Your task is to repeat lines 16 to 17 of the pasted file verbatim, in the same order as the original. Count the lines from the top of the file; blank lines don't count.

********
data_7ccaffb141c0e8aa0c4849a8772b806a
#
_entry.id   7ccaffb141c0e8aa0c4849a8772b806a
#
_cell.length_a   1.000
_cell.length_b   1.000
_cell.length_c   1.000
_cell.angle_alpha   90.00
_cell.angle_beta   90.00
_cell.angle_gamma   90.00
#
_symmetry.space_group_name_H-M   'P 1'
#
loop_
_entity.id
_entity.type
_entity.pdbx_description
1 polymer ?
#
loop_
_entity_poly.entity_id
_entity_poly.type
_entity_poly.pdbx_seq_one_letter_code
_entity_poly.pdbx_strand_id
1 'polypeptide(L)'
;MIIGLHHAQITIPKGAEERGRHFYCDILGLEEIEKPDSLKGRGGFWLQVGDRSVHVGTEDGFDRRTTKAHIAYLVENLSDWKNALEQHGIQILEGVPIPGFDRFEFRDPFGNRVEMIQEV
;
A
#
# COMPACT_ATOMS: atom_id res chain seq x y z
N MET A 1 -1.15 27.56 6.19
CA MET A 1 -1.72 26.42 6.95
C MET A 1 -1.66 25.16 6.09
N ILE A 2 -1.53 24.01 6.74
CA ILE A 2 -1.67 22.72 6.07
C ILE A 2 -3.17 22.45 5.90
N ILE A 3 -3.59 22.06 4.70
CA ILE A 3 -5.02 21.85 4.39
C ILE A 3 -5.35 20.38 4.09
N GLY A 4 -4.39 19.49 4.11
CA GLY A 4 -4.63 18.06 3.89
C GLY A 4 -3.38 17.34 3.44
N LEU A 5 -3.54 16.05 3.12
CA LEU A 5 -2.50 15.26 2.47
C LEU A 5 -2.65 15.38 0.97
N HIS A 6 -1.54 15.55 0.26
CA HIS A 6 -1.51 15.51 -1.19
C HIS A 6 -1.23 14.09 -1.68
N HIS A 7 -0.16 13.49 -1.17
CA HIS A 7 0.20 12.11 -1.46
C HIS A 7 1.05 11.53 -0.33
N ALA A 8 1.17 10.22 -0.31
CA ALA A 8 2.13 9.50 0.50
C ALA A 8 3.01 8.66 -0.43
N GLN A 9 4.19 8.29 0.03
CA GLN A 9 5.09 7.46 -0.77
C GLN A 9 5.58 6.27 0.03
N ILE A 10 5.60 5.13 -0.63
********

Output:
_entity.type
_entity.pdbx_description